Indian American Raj Chahal was re-elected to the city of Santa Clara’s District 2 Council seat in the recent midterm elections. “I feel so blessed,” he told indica on Thursday, soon after he was declared the winner. “I never thought I would be a council member. But with the baby steps I took since I landed in Santa Clara in 1995, the community recognizes the work I did for so many years.”
Chahal won 61.69% votes of the votes, defeating Larry McColloch, who earned 38.31%.
Chahal told indica that he came to Santa Clara with just $500 leaving a well-established bank manager’s job in India. People thought he is doing a mistake and said, “I came to the US for a better quality of life and that is what I want to give to my district residents, a quality life.”
Chahal said running a city is different compared to being an Assembly or being a congressional representative.
“In the city, we directly impact the quality of life of our residents. An Assemblymember has a bigger area… they do not work on public safety or a road stop sign and traffic, but we have to take care of basic needs of the residents,” Chahal said.
Chahal first served in the Santa Clara Planning Commission for five years from 2013 to 2018 and ran for the council seat in 2018. Chahal has also served on the City of Santa Clara International Exchange Commission and the City of Santa Clara Charter Review Committee. He is a founding member and scoutmaster of Boy Scouts of America Troop 600 (the first Sikh Boy Scouts troop in the United States).
He said, “I have worked with the community for over a decade. My opponent has not held any community position, he was basically a parachute candidate.”
One of the Council’s primary challenges will be to balance the budget, he said. “Affordable housing is another big issue.”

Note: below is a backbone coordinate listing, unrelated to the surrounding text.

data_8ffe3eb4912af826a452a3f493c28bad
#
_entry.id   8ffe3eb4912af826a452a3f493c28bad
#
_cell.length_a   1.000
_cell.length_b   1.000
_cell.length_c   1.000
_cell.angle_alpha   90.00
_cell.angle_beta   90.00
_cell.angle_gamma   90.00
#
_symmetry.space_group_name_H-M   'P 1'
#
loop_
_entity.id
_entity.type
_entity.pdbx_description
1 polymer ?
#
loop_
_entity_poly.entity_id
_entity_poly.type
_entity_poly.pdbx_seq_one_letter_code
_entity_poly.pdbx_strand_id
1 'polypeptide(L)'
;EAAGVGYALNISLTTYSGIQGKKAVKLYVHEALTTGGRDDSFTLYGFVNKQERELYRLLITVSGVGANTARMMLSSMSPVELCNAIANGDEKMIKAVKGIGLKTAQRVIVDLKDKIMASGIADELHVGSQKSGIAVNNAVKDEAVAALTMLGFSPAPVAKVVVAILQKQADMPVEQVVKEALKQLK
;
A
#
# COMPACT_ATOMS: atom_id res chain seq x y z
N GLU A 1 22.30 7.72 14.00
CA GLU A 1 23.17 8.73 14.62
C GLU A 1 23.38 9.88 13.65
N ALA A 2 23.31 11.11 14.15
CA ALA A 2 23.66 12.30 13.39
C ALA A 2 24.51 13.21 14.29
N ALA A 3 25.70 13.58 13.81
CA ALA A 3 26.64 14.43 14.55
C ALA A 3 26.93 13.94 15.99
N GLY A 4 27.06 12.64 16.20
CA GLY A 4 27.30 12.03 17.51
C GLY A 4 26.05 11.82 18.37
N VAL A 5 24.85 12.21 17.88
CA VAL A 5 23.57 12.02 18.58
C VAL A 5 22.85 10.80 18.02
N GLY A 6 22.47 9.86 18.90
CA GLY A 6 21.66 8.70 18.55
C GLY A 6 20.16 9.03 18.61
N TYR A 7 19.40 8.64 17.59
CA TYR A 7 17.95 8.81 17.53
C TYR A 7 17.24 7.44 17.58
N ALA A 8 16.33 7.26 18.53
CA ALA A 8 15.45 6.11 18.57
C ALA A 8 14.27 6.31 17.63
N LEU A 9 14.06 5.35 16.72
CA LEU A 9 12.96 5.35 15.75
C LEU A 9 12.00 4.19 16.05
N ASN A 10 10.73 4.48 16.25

Chahal feels that the next generation will find it difficult to afford a house. “At present, the Council’s contribution is 15% of the affordable housing projects money. “My goal is to increase it to 20-25 percent and have more affordable housing,” he said.
Chahal said his other main challenge will be to engage with the community better so that problems that require a quick resolution can be dealt with early. He said the crime rate in Santa Clara is not as high as other cities in the state, but “public safety is always paramount.”
The Council will have to overcome the budgetary deficit of $27 million, a side effect of the Covid lockdowns. “We need to work this out without impacting the quality of life of the residents.”
Santa Clara had a long-standing feud with the National Football League. Even though the city made $400 million in eight years from NFL events, it could not earn any money from non-NFL events such as concerts. “Now that the feud with the 49ers has been resolved, “the city stands to earn between $8 million and $20 million from non-NFL events.
“In this year’s budget, we have booked seven concerts, and each concert will bring us millions of dollars in net profit. We advocated for this,” Chahal said.
In collaboration with the city of Cupertino, Chahal managed to get a $8.465 million California State grant to start an emission-free shuttle service for seniors and residents. “This service is expected to start in 2023,” he said. He was also instrumental in procuring a $1.745 million grant for small businesses during Covid-19.
A big challenge that Santa Clara faces is the future of its beloved California’s Great America Amusement Park that was sold recently to new owners. The land on which California’s Great America stands was sold in June 2022 to Prologis, a San Francisco based real estate company, and chances are they may shut it down as early as six years from now or up to 11 years according to local media reports.
“To sustain the amusement park is one of our goals. There is no other entertainment park. We do not control transactions between two parties, but we control zoning and we can tell the new owners what the city would like to have. “Depending on the feedback from the community, we will recommend the best course of action,” Chahal said.